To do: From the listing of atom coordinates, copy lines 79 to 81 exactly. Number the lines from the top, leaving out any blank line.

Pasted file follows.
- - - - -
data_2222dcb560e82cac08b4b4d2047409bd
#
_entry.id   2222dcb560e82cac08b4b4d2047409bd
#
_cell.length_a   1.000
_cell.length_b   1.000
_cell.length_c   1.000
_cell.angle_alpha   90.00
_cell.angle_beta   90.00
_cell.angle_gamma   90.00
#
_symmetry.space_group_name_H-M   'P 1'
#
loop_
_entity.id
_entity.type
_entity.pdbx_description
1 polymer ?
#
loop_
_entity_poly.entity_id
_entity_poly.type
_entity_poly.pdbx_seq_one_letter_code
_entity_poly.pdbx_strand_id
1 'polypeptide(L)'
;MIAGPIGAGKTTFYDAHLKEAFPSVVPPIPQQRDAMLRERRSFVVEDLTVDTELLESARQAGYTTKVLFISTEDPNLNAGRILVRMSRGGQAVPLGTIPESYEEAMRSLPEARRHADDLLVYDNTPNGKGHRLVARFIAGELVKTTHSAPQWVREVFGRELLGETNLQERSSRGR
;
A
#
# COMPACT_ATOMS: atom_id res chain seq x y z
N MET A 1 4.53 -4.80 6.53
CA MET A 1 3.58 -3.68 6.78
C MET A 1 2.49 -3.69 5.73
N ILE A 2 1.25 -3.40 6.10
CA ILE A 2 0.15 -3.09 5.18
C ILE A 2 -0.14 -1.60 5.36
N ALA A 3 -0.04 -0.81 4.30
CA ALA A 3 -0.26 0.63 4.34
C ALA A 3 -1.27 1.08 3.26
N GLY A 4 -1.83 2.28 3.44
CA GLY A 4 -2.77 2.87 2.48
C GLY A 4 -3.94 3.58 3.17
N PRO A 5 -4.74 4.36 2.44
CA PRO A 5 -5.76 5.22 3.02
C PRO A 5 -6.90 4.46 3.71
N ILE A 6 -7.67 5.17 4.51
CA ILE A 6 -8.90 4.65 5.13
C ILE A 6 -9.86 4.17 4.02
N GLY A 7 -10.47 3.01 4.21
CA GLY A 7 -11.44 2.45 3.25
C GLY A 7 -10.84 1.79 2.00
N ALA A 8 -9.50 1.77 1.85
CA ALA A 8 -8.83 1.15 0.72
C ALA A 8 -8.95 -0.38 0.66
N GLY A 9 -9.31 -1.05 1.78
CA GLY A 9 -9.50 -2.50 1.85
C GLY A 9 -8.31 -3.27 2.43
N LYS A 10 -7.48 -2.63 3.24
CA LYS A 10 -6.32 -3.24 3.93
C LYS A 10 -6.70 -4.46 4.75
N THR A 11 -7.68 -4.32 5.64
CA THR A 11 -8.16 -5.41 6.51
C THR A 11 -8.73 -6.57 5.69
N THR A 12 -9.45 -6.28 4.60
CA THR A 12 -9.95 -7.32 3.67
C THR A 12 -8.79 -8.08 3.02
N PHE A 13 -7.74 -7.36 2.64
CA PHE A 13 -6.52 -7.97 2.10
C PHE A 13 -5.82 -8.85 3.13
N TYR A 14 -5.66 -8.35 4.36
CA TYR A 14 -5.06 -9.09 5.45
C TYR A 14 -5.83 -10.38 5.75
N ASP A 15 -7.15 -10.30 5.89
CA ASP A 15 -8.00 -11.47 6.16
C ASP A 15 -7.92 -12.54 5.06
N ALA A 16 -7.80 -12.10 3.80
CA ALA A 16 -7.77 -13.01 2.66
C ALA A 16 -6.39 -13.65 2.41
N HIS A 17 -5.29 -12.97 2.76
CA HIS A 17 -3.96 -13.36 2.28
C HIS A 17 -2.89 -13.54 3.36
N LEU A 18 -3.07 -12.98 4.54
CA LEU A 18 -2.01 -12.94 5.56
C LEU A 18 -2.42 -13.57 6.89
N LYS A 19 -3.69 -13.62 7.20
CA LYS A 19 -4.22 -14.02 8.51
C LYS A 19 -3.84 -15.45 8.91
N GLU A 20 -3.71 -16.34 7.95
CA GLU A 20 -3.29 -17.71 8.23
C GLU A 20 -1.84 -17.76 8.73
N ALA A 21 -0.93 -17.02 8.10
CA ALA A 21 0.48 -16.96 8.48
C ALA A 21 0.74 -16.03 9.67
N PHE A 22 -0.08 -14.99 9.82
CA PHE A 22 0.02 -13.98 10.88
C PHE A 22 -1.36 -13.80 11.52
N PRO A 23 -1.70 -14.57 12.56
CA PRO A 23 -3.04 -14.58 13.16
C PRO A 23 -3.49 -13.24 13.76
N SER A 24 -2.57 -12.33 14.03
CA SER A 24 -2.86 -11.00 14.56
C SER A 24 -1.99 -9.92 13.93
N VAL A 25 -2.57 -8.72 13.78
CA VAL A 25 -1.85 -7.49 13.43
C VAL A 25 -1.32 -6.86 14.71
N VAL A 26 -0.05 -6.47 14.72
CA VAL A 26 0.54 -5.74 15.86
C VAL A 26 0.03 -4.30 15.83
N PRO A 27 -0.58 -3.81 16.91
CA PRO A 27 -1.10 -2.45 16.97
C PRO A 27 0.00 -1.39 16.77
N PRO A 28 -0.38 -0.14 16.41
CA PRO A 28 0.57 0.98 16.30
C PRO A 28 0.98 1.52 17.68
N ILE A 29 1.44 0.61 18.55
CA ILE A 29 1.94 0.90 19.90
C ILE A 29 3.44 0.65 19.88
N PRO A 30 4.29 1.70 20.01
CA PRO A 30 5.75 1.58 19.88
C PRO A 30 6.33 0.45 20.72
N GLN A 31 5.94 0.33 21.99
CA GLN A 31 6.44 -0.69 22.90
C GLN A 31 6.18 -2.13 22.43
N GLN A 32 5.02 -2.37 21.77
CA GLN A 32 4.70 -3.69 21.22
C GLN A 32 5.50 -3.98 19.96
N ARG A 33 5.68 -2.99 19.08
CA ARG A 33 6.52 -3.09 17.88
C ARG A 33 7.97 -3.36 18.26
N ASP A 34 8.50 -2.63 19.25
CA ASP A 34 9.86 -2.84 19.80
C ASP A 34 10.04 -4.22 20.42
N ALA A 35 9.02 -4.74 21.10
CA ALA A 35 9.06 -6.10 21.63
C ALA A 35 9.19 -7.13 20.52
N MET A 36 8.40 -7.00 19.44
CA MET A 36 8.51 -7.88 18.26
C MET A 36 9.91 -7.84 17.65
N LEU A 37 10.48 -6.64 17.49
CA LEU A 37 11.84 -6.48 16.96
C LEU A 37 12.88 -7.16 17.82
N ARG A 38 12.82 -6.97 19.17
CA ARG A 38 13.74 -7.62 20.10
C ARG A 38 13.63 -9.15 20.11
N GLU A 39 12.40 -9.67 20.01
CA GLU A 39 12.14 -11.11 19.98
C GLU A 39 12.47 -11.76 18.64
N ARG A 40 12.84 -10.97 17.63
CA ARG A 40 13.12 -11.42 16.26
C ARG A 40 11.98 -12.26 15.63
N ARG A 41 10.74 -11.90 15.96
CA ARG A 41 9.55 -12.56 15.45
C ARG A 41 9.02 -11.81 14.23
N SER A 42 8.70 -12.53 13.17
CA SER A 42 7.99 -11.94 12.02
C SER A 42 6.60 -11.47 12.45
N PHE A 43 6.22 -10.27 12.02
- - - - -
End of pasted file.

N HIS A 17 -5.29 -12.97 2.76
CA HIS A 17 -3.96 -13.36 2.28
C HIS A 17 -2.89 -13.54 3.36